Keith’s main research interest is in thinking sociologically about the entwinement of culture and morality. For example, thanks to contemporary media we know about suffering in other parts of the world, but what do we do about it? What does this knowledge mean to us? Do the culture industries predetermine what we might know and do? His work raises these kinds of questions through the heritage of critical theory and, especially, the social thought of Zygmunt Bauman. His interest in culture has also resulted in publications on film and art.


istc-logoInternational Social Theory Consortium (ISTC)

The International Social Theory Consortium is a grouping of teaching and research programs in social theory across the world. It is concerned with new developments in social theory as an inter-disciplinary and post-disciplinary activity which transcends the usual divisions between the social science and the humanities.

Council of EuropeCouncil of Europe

The Creating a Europe of Shared Social Responsibilities project identifies and assesses the best ways for Europe to respond to the challenges of the current economic crisis, the threat of climate change, and the loss of trust in democratic institutions and processes as shown through declining involvement of citizens in the public sphere.

Compass logoCompass

Compass is an ideas and action based pressure group with over 50,000 members and supporters around the country.

New Economics FoundationNew Economics Foundation

The New Economics Foundation is an independent think-and-do tank that inspires and demonstrates real economic well-being.


The RSA (Royal Society for the encouragement of Arts, Manufactures and Commerce): an enlightenment organisation committed to finding innovative practical solutions to today’s social challenges.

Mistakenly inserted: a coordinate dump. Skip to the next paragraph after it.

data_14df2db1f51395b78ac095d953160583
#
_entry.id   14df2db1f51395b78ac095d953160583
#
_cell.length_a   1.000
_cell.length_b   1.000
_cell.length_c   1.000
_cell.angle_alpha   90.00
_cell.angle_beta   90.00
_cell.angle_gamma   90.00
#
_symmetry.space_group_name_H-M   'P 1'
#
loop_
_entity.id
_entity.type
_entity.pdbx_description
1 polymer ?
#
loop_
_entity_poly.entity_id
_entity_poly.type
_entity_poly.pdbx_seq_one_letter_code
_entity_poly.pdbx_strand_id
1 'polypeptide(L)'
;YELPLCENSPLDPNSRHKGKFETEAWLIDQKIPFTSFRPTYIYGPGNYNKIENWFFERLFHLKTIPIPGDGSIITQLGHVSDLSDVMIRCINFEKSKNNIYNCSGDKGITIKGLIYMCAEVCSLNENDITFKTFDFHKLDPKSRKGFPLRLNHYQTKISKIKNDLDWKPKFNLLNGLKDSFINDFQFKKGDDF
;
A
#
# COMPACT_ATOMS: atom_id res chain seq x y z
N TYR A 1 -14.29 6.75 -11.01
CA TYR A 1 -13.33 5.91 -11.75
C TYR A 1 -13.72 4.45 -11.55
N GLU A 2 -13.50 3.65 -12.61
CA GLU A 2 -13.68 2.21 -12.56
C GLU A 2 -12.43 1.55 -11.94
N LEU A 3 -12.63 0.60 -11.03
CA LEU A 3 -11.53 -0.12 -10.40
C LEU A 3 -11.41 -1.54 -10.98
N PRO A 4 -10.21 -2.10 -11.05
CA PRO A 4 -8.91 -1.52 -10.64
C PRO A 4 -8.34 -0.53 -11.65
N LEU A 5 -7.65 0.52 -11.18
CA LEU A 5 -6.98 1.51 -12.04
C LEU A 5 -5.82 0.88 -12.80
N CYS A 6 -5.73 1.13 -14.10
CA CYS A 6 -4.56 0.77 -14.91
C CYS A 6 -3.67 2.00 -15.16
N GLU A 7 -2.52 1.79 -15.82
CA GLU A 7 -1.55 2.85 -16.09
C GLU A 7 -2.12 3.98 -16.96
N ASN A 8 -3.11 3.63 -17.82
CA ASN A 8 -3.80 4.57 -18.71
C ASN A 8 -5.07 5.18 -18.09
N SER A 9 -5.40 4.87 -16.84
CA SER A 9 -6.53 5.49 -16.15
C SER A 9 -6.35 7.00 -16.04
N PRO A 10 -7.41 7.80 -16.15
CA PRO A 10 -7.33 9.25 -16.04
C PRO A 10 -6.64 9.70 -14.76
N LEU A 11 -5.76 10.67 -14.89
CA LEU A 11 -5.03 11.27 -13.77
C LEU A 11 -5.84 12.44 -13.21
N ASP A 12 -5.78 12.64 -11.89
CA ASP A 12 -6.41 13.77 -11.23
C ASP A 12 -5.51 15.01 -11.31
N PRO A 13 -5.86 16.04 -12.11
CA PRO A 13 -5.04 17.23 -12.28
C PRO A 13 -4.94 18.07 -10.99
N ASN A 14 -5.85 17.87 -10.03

Thesis elevenThesis Eleven Centre for Cultural Sociology

The primary purposes of the Thesis Eleven Centre are to develop further the network of local and global contacts and to seek to secure research funding to generate further innovations in critical theory while bridging the careers of graduates in transition.

PCI logoThe Polish Cultural Institute

Based in London, the Polish Cultural Institute is dedicated to nurturing and promoting cultural ties between the United Kingdom and Poland, both through British exposure to Poland ‘s cultural achievements, and through exposure of Polish artists and scholars to British trends, institutions, and professional counterparts.

indigoThe Indigo Global Humanities Project

The project is intended to create a new cultural space for young idealists to share ideas and visions that are inspired by books and ideas, rather than focusing upon superficial and materialistic cultural products in which the logic of consumerism ensures that the dominant focus is only on selling and publicising books like in other book fairs around the world.

Histories-of-ViolenceHistories of Violence

Founded and Directed by Dr Brad Evans in the School of Politics and International Studies, Histories of Violence is a multi-media forum dedicated to exploring the theoretical and aesthetic dimensions to the problem of violence.